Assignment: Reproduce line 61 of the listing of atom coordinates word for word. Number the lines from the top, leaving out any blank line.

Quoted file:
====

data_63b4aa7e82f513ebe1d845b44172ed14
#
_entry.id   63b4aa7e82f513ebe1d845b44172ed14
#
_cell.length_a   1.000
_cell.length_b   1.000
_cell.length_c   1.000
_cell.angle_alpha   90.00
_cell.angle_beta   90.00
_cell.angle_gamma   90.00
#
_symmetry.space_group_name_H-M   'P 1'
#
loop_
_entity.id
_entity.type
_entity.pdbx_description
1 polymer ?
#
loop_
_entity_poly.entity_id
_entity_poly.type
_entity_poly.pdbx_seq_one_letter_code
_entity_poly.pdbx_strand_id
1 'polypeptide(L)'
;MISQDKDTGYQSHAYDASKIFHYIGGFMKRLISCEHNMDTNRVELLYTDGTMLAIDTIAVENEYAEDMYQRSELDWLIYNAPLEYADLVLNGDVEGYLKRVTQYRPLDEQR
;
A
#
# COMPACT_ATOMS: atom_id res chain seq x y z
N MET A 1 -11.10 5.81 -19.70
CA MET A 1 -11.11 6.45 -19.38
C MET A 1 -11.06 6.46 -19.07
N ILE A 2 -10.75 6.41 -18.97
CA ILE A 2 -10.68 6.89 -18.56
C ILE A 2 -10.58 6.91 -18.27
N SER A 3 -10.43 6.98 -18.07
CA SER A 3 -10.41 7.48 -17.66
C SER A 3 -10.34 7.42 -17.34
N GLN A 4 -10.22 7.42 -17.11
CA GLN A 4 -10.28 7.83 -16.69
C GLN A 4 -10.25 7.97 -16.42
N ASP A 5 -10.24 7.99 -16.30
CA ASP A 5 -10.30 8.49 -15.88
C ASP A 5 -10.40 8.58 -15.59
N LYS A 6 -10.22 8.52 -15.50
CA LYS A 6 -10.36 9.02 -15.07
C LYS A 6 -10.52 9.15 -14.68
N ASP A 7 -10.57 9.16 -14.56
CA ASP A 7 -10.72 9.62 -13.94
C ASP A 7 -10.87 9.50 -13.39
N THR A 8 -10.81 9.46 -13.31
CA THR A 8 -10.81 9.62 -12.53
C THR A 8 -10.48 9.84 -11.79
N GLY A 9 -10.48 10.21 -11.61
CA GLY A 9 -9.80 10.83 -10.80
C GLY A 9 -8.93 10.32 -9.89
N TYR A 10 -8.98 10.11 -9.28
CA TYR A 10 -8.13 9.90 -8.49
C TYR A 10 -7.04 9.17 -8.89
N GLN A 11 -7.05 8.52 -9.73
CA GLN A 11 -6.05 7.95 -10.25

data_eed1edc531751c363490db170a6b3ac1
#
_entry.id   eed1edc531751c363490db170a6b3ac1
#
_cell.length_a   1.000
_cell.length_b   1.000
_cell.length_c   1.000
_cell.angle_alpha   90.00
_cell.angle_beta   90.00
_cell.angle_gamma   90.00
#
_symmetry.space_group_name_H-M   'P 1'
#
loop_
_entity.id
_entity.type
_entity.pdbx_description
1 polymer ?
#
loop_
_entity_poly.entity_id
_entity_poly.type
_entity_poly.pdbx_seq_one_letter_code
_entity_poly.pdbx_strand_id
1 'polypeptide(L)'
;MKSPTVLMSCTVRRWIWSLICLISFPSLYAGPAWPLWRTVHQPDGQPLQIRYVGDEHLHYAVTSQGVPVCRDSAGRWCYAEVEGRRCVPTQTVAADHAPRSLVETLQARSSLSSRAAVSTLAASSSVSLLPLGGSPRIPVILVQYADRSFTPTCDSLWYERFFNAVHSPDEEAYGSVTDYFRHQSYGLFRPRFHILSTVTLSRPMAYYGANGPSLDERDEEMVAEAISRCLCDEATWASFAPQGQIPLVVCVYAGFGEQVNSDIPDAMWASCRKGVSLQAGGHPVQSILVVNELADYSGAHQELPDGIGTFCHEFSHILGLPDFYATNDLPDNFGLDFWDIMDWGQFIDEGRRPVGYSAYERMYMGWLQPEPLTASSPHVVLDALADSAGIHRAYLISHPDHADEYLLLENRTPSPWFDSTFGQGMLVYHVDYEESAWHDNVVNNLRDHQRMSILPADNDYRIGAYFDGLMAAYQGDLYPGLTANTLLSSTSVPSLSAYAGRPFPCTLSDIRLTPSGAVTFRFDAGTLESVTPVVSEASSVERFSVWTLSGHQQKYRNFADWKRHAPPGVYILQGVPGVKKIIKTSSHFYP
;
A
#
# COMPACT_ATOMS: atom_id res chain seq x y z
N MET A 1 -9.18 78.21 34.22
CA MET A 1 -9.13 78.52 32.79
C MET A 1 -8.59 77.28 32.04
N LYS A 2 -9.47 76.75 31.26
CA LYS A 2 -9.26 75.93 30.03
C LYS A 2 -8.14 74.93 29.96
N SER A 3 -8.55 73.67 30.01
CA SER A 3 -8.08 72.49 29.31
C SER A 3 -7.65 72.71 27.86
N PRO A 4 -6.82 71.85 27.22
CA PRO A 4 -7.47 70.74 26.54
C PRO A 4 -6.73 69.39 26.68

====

N GLN A 11 -7.05 8.52 -9.73